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Group.png JFITRdf-icon.png
Parent organizationUK/Army

Joint Forward Intelligence Team or Joint Forward Interrogation Team - An acronym identifying the British military interrogation unit set up at Umm Qasr, Iraq soon after the start of the Iraq war 2003 by members of F Branch of JSIO and interrogated Iraqi prisoners between 2004 and 2007. [1][2][3][4]

Former prisoners interviewed by the legal firm Public Interest Lawyers alleged that British soldiers, including at least one female soldier, were responsible for abuse that included sexual abuse, stress positions, sleep deprivation and beatings. [1]

See Also

  • IHAT - Iraq Historic Allegations Team


  1. a b Coghlan, Tom (8 March 2010). "New inquiry into torture claims as Iraq votes for its future". Timesonline.

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  2. BBC Staff (1 January 2010). "Secret Army squad 'abused Iraqis', lawyers claim". BBC.

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  3. "Colonel Nicholas Mercer, the Commander Legal for British forces in Iraq in 2003. ... [He] told the court martial that on March 27, 2003, he intervened after seeing about 40 hooded Iraqi detainees being kept in a stress position in the sun next to an electric generator at the Shaibah Logistics Base. The prisoners were in the care of interrogators from the JFIT. He said the interrogators told him that he was not authorised to end the prisoners’ treatment because the unit answered directly to the Defence Intelligence Security Centre in Britain."(Coghlan, Tom; Fordham, Alice (2 January 2010). "Iraqi prisoners 'were sexually humiliated by female British soldier'". The Times.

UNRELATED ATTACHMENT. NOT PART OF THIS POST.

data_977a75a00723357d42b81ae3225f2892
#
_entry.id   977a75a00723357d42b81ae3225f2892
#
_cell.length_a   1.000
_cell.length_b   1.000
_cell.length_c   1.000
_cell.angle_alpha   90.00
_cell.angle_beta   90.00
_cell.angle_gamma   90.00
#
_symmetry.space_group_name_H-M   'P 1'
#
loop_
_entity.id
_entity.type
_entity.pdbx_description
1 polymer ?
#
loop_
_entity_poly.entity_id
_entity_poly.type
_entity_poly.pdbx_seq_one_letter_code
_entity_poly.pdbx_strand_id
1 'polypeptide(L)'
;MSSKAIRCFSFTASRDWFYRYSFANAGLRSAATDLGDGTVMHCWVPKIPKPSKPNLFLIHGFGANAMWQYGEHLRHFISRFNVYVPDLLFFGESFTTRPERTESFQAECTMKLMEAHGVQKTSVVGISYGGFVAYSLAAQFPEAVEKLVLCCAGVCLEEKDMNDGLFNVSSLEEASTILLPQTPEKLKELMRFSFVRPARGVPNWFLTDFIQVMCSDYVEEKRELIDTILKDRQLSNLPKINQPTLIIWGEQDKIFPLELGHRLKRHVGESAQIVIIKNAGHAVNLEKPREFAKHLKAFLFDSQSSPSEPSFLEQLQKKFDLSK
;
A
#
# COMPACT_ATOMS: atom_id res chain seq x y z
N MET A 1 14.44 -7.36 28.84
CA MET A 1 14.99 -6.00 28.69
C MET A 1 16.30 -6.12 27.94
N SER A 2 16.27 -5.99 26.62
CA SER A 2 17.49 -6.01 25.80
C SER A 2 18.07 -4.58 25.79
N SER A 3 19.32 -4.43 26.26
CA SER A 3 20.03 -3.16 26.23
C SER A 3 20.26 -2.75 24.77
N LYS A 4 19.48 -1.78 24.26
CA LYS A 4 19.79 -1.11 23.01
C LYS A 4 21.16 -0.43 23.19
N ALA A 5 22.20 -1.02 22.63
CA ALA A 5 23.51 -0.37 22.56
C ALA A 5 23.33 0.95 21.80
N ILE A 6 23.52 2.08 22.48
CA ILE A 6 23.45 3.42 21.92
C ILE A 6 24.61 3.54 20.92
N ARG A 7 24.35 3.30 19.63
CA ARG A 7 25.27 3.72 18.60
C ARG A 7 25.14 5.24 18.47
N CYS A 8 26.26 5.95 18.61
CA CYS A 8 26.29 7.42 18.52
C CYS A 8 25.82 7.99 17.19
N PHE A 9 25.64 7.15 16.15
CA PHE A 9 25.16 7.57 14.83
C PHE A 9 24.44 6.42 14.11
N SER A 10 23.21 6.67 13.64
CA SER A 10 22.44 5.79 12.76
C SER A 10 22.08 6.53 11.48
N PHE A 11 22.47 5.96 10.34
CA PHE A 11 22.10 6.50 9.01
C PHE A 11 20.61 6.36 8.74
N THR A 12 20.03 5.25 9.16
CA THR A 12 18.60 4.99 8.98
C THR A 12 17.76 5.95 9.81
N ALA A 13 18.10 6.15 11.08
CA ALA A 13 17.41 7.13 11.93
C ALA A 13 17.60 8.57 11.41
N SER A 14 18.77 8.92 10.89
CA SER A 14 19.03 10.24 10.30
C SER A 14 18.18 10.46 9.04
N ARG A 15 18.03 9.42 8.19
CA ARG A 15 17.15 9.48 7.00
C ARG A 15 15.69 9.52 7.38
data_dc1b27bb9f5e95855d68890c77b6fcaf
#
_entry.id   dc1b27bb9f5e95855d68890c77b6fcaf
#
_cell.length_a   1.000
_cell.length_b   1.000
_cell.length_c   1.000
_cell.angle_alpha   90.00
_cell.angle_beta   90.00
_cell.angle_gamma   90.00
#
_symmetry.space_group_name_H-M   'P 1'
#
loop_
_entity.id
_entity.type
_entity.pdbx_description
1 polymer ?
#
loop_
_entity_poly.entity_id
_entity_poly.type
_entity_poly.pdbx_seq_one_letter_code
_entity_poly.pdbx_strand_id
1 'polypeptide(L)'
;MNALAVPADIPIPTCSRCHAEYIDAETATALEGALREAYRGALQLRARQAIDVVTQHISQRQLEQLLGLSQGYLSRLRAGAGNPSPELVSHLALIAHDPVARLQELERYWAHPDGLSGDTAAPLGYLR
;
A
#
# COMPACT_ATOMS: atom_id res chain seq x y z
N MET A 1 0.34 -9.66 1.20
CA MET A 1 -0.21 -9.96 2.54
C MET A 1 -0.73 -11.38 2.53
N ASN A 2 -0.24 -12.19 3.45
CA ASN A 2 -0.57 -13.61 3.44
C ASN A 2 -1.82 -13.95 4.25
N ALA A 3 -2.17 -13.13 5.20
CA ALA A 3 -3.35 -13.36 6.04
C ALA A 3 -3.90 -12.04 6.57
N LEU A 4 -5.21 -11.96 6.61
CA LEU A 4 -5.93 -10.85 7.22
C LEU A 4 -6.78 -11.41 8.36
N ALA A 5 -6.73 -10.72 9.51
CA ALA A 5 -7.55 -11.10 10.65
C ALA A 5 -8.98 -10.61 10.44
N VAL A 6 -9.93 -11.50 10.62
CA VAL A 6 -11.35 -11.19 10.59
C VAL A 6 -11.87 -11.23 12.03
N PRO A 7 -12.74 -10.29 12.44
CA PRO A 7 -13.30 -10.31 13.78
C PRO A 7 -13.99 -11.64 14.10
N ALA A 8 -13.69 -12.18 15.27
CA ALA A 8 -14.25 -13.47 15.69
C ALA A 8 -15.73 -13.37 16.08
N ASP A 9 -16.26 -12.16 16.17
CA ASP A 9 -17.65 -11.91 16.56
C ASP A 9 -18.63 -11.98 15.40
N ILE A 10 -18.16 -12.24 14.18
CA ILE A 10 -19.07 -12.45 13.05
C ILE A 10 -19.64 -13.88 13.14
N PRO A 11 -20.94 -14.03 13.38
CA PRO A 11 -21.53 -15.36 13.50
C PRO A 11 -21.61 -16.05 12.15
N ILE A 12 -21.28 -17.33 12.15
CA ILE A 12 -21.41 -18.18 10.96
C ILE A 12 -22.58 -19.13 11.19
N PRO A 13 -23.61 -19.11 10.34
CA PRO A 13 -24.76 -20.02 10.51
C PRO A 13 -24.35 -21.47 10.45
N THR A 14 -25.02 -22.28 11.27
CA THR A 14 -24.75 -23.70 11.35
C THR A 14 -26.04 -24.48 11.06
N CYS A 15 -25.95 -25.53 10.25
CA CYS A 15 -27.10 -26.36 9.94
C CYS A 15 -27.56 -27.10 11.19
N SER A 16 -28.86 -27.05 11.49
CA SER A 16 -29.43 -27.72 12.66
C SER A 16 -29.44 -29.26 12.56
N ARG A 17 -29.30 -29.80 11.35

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  4. "Lieutenant Colonel Nick Mercer, one of the army's most senior legal advisors, gave evidence to the Baha Mousa inquiry. ... [He] told the inquiry that shortly after the invasion, he had visited an interrogation centre near Basra operated by the army's joint forward intelligence team ... He had warned that hooding and the use of stress positions were illegal, but was informed that it was 'in accordance with British army doctrine on tactical questioning'." (Cobain, Ian (1 July 2010). "Iraq deaths in British custody could see military face legal challenges". The Guardian.

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